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The LDL Receptor-Related Protein 1 (LRP1) Regulates the PDGF Signaling Pathway by Binding the Protein Phosphatase SHP-2 and Modulating SHP-2- Mediated PDGF Signaling Events

  • Julie Craig,

    Affiliation Center for Vascular and Inflammatory Diseases and

  • Irina Mikhailenko,

    Affiliations Center for Vascular and Inflammatory Diseases and, Department of Physiology, University of Maryland School of Medicine, Baltimore, Maryland, United States of America

  • Nathaniel Noyes,

    Affiliation Center for Vascular and Inflammatory Diseases and

  • Mary Migliorini,

    Affiliations Center for Vascular and Inflammatory Diseases and, Department of Surgery, University of Maryland School of Medicine, Baltimore, Maryland, United States of America

  • Dudley K. Strickland

    dstrickland@som.umaryland.edu

    Affiliations Center for Vascular and Inflammatory Diseases and, Department of Physiology, University of Maryland School of Medicine, Baltimore, Maryland, United States of America, Department of Surgery, University of Maryland School of Medicine, Baltimore, Maryland, United States of America

The LDL Receptor-Related Protein 1 (LRP1) Regulates the PDGF Signaling Pathway by Binding the Protein Phosphatase SHP-2 and Modulating SHP-2- Mediated PDGF Signaling Events

  • Julie Craig, 
  • Irina Mikhailenko, 
  • Nathaniel Noyes, 
  • Mary Migliorini, 
  • Dudley K. Strickland
PLOS
x

Abstract

Background

The PDGF signaling pathway plays a major role in several biological systems, including vascular remodeling that occurs following percutaneous transluminal coronary angioplasty. Recent studies have shown that the LDL receptor-related protein 1 (LRP1) is a physiological regulator of the PDGF signaling pathway. The underlying mechanistic details of how this regulation occurs have yet to be resolved. Activation of the PDGF receptor β (PDGFRβ) leads to tyrosine phosphorylation of the LRP1 cytoplasmic domain within endosomes and generates an LRP1 molecule with increased affinity for adaptor proteins such as SHP-2 that are involved in signaling pathways. SHP-2 is a protein tyrosine phosphatase that positively regulates the PDGFRβ pathway, and is required for PDGF-mediated chemotaxis. We investigated the possibility that LRP1 may regulate the PDGFRβ signaling pathway by binding SHP-2 and competing with the PDGFRβ for this molecule.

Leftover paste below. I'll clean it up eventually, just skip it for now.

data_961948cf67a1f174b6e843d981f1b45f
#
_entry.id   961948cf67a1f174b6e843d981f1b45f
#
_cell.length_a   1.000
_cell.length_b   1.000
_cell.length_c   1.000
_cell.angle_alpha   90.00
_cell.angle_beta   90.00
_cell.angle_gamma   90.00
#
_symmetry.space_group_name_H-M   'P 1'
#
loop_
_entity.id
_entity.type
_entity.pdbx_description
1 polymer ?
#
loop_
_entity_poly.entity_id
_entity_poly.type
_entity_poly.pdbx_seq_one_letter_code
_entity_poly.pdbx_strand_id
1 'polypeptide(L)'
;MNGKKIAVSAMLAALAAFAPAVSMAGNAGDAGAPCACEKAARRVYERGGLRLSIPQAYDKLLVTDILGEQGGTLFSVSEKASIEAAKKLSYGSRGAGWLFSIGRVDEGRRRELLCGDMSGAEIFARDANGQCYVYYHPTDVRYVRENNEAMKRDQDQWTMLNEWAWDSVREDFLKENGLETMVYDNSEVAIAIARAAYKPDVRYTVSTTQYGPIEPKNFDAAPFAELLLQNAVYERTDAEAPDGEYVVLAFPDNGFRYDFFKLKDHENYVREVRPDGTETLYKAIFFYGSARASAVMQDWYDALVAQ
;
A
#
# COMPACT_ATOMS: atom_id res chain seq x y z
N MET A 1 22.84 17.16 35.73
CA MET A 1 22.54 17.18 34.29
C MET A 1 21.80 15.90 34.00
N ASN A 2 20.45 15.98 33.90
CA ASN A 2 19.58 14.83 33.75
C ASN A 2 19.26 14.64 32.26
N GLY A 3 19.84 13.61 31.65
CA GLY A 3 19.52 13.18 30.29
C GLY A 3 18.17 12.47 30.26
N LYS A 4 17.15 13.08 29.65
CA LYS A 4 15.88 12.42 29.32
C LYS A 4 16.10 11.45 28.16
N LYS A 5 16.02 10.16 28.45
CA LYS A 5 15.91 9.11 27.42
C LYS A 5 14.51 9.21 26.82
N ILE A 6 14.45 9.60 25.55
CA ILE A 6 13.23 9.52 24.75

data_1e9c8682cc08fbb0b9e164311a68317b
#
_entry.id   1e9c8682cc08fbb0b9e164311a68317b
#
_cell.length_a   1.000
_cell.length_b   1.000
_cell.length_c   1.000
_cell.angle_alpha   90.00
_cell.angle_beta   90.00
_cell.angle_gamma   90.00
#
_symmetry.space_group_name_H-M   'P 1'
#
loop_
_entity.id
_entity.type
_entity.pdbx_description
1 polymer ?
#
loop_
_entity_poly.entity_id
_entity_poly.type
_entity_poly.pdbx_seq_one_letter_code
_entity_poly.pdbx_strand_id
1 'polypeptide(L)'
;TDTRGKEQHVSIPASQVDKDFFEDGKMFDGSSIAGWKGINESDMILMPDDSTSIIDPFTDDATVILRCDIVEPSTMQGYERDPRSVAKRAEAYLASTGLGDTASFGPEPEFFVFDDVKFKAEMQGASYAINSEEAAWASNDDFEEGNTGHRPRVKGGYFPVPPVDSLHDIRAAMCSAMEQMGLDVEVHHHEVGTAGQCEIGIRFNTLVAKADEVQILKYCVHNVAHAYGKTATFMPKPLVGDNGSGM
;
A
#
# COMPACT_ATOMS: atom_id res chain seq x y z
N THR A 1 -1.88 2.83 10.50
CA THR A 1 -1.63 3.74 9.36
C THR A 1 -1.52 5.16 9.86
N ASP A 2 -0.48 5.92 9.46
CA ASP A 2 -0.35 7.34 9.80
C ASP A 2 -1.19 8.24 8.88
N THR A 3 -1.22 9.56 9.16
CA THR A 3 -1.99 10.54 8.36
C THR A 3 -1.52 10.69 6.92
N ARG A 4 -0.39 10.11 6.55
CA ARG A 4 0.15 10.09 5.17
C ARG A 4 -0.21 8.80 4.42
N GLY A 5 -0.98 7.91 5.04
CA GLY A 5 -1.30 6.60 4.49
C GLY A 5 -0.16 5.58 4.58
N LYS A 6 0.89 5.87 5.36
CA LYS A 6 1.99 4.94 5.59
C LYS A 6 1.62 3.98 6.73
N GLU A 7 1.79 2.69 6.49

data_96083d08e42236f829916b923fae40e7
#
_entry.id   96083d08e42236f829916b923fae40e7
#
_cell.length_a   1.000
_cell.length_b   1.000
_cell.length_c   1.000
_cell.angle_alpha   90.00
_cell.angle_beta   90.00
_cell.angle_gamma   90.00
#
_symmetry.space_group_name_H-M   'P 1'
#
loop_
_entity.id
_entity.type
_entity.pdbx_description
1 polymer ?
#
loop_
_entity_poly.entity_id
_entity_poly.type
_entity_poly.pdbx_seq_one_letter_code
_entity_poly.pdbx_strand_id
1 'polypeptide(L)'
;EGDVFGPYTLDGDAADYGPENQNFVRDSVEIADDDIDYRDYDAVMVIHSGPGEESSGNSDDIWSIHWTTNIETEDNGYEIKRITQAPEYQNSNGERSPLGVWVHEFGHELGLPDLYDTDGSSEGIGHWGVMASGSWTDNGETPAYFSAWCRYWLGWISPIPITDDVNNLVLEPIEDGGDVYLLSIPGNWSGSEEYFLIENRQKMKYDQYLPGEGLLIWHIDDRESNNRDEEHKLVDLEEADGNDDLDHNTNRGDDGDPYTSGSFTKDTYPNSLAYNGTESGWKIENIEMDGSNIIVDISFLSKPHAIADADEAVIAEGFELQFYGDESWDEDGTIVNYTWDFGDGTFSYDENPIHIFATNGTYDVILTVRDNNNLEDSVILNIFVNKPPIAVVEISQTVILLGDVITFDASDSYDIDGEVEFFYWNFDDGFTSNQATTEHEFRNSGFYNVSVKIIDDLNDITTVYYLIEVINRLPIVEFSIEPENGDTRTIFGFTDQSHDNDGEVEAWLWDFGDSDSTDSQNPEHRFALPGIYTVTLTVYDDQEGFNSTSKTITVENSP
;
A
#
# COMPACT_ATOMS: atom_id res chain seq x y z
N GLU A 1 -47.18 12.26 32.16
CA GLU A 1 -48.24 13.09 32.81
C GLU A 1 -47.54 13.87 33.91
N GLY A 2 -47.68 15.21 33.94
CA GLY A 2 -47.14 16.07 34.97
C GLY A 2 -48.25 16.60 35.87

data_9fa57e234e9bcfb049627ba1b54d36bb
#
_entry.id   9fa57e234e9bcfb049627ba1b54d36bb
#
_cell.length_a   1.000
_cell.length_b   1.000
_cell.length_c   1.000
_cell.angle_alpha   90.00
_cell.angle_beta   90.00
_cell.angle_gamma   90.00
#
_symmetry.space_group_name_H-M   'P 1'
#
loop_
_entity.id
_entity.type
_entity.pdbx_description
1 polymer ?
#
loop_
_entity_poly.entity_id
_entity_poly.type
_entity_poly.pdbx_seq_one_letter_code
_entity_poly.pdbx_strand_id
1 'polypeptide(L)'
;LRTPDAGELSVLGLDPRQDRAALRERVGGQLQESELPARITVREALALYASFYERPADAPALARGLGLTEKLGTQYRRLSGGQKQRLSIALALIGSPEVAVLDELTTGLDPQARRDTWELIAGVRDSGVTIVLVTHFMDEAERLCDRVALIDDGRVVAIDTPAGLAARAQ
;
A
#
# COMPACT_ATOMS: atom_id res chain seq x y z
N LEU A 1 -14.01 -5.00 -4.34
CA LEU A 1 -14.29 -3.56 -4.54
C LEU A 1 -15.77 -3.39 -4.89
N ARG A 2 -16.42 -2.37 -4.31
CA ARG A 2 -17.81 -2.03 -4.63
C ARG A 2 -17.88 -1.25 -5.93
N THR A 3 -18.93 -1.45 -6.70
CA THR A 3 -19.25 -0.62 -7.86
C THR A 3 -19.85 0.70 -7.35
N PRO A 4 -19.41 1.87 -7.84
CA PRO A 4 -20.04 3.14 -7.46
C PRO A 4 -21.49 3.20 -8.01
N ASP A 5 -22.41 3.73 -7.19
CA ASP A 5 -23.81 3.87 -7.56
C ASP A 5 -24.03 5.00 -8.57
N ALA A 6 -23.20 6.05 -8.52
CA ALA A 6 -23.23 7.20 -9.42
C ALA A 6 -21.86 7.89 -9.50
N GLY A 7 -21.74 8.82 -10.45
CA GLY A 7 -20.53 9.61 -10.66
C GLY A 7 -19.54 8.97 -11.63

Methodology/Principal Findings

To quantify the interaction between SHP-2 and phosphorylated forms of the LRP1 intracellular domain, we utilized an ELISA with purified recombinant proteins. These studies revealed high affinity binding of SHP-2 to phosphorylated forms of both LRP1 intracellular domain and the PDGFRβ kinase domain. By employing the well characterized dynamin inhibitor, dynasore, we established that PDGF-induced SHP-2 phosphorylation primarily occurs within endosomal compartments, the same compartments in which LRP1 is tyrosine phosphorylated by activated PDGFRβ. Immunofluorescence studies revealed colocalization of LRP1 and phospho-SHP-2 following PDGF stimulation of fibroblasts. To define the contribution of LRP1 to SHP-2-mediated PDGF chemotaxis, we employed fibroblasts expressing LRP1 and deficient in LRP1 and a specific SHP-2 inhibitor, NSC-87877. Our results reveal that LRP1 modulates SHP-2-mediated PDGF-mediated chemotaxis.

Conclusions/Significance

Our data demonstrate that phosphorylated forms of LRP1 and PDGFRβ compete for SHP-2 binding, and that expression of LRP1 attenuates SHP-2-mediated PDGF signaling events.

Introduction

Despite significant advances in the treatment of severe coronary artery blockage, restenosis continues to represent a serious clinical problem by impeding long-term success of vascular interventions [1]. Restenosis is the process by which an artery treated for occlusion subsequently renarrows due to neointimal formation. This process involves significant vascular remodeling that results from excessive deposition of matrix proteins and from migration and proliferation of vascular SMC (SMC) [2] due to activation of the PDGF signaling pathway [3]. PDGF is a potent mitogen for fibroblasts and SMC, and genetic deletion of either Pdgfb or Pdgfrb in mice leads to an almost complete lack of pericytes in certain vascular beds [4], [5] confirming a critical role for PDGF-B and the PDGFRβ in vascular smooth muscle cell and pericyte biology. This has been substantiated in experiments which have demonstrated a prominent role for this signaling pathway in vascular remodeling. Thus, balloon catheterization of rat carotid arteries results in increased expression of activated PDGF receptors in the vessel wall [6], [7], and the intimal thickening that follows this treatment is inhibited by administration of neutralizing PDGF antibodies [8]. Further, infusion of PDGF-BB into rats after carotid injury [9], or the expression of recombinant PDGF-BB in porcine arteries [10], caused a significant increase in thickening of the vessel wall due to smooth muscle cell proliferation and matrix deposition by these cells [3].